has ever graduated from high school anywhere no doubt has memories of class
activities or maybe a trip our of town taken with a group of classmates.
While taking a look
at this web site, I found several new articles and lots of new pictures that
have been submitted by former students.
Elayne Tignor Vick,
class of 1958, wrote an article for a 2003 reunion that brought back memories
for this writer. Elayne now lives in Irving with her husband, Dossie, a member
of my class of 1953. Elayne is a writer and editor for Sabre Holdings at
The title of
Elayne’s piece is “Veni, Vidi, Vici” which she said is all she remembers from
her Latin Class at Denison High School. “We Came, We Saw, We Conquered” is the
translation and Elayne talks about the activities, including a bus trip to
Galveston with Latin students to attend the Junior Classical League Convention.
Miss Edith Austin and Miss Mildred Walker, teachers, were the chaperones who
were brave enough to accept the challenge of keeping up with the group.
This reminded me of
a similar trip in 1952 or 53 with Miss Walker, Spanish teachers, and a few
parents as chaperones. We rode a school bus to Austin to attend the Spanish Club
convention (seems like it was the PASF Conference if my memory hasn’t failed
Riding a school bus
on a trip is nothing like taking off on a Greyhound or a Continental Bus. Don’t
expect any comfort or conveniences, but the togetherness of the students makes
up for what would be missing today.
Austin was much
smaller then and there were no freeways. We followed Highway 75 all the way as I
remember and once we got into Austin, we rode on a regular two-way street. It
was paved though – it wasn’t that long ago.
Actually, we made
two trips to Central Texas. The second one was to San Antonio when we visited
the Alamo and all the missions to learn a little history first hand. In Austin
we went to the state capitol and to the University of Texas campus.
conference I don’t remember much about what transpired, but I do remember that
our contribution to the program was for a group of us to dance in costume to the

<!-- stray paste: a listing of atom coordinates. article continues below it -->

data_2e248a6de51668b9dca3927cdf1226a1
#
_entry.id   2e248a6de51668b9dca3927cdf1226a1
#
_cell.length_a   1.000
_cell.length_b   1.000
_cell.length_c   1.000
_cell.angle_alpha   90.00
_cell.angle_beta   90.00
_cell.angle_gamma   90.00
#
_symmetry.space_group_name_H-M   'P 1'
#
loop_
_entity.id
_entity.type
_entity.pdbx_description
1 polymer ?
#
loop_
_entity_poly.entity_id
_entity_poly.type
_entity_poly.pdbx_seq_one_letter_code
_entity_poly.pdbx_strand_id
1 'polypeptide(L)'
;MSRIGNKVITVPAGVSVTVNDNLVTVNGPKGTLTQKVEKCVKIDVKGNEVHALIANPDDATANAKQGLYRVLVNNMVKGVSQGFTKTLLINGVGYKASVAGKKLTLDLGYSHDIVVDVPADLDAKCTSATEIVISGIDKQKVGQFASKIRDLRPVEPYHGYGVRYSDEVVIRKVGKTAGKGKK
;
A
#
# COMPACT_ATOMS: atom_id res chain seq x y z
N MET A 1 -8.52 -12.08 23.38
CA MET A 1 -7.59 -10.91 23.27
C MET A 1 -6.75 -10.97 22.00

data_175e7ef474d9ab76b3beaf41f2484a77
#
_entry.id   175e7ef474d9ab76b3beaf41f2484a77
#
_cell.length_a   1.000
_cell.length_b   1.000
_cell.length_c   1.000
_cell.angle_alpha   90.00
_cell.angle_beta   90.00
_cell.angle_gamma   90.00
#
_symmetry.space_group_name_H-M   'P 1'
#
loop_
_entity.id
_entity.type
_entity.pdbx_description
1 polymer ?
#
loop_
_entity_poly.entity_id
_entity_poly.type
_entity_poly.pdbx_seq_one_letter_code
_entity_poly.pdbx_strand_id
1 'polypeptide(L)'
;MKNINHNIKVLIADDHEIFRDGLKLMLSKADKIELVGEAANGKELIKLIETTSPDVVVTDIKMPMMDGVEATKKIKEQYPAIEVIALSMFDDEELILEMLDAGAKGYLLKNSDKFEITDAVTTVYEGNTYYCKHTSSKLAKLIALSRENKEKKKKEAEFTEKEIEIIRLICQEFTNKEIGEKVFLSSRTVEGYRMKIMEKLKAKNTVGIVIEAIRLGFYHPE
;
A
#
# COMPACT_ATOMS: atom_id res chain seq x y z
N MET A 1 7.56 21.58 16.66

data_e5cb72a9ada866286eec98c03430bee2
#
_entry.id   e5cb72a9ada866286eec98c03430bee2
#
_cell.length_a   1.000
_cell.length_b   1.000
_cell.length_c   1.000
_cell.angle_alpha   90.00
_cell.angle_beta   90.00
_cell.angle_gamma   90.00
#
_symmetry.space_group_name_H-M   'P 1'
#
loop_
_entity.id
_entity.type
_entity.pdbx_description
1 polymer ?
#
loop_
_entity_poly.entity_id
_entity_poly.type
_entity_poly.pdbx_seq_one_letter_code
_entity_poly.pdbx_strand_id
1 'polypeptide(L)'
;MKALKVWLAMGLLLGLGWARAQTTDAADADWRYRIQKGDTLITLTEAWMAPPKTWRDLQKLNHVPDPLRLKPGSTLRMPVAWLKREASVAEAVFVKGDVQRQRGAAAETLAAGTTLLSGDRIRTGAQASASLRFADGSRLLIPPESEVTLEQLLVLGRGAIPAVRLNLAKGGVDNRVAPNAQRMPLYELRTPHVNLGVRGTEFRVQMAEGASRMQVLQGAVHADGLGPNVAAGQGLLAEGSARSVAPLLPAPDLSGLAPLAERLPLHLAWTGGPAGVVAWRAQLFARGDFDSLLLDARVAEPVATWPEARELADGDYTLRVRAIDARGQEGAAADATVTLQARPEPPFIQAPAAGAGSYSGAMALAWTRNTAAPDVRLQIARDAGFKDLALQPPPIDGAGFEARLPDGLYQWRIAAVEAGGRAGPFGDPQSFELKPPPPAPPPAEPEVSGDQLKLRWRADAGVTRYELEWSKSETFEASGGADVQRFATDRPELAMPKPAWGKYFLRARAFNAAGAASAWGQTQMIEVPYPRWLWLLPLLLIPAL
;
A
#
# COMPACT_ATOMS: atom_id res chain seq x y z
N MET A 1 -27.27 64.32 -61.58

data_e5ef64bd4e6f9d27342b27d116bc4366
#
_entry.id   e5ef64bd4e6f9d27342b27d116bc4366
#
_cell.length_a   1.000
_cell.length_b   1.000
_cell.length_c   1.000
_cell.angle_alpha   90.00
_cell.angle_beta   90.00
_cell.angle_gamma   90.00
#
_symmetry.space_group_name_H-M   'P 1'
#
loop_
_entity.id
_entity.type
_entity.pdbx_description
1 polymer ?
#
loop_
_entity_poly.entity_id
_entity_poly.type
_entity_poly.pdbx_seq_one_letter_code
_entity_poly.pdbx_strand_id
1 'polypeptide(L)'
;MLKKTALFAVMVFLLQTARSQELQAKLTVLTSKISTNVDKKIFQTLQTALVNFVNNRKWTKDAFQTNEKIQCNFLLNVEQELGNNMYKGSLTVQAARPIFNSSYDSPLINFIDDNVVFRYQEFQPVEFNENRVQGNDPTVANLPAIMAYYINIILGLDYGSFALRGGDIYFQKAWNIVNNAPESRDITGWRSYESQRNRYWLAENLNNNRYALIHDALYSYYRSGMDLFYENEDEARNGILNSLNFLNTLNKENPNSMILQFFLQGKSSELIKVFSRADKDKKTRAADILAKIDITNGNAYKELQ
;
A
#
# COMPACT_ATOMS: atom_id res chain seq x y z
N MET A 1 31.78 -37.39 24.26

Mexican Hat Dance. I can still hear that peppy music that made our feet heel and
tow and shuffle around the huge hat in the center.
What I remember most
is the saga of when we started home. Before we left Austin’s city limits, we
stopped for a lunch break where there were a couple of restaurants in sight.
Miss Walker told us to be back on the bus in one hour. As we got off the bus, a
UT student told Bettye Hendrix (now Hauser) and I think Patti Duggan (now Davey)
and me that around the corner was a better place to eat, so off we trekked.
It was a very nice
place to get a hamburger, but the service was anything but fast. We waited, and
waited and waited before we finally got our food. We probably lost all
consciousness of time and when we finished eating, we strolled back to the bus.
To our surprise –
the bus was gone. Here we were, three teenage girls left in the middle of Austin
with nowhere to go. It happened that I knew a Denison boy, I cannot remember his
name, who was attending school at the University of Texas and I just happened to
have his telephone number because we had talked while our group was in Austin.
I gave him a call
and told him of our plight. He didn’t have a car, but he borrowed one from a
friend and said he would come pick us up and take us to chase the bus.
He arrived in a
flash in an old jalopy convertible that didn’t even have a front window. But we
piled in and headed north. After traveling a few blocks we saw a big yellow bus
heading south toward us. We began to wave our arms and yell, and the bus went
right on by us just like we weren’t there.
My friend turned
around and followed the bus back to the restaurants, where it finally had
stopped. The three of us thanked him and very quietly headed to the open door on
our bus. Miss Walker was sitting near the front of the bus and we had to pass
her to find seats near the back. Not a word was uttered, but if looks could
kill, we would have been dead.
After that, everyone
was counted before the bus pulled out. She never mentioned the incident. I guess
she was so relieved that she found us.
I remember on
another one of the trips, probably either the Austin or San Antonio ones, we
stayed in a motel with four to a room. There was a lot of prowling around from
room to room the first night and that brought a stern lecture. The second night
about 10 or more of us got together in one room and spent the entire night
talking and sleeping crossways on the bed.
As we got on the bus
the next morning, Miss Walker came to the back of the bus, where we always liked
to sit, and thanked us for staying in our rooms and being so quiet. Little did
she know that half the rooms were empty all night lone.
As Elayne said,
“Everyone got home safely, but the tales told around school afterward were of a
wild time.” Ditto for the classes a few years earlier. We didn’t speak Latin,
and very few of us learned to speak Spanish. I certainly don’t know the Spanish
translation for Latin’s “Veni, Vidi, Vici,” but this just goes to prove that
just about class can say “We came, We saw, We conquered.” - Donna Hunt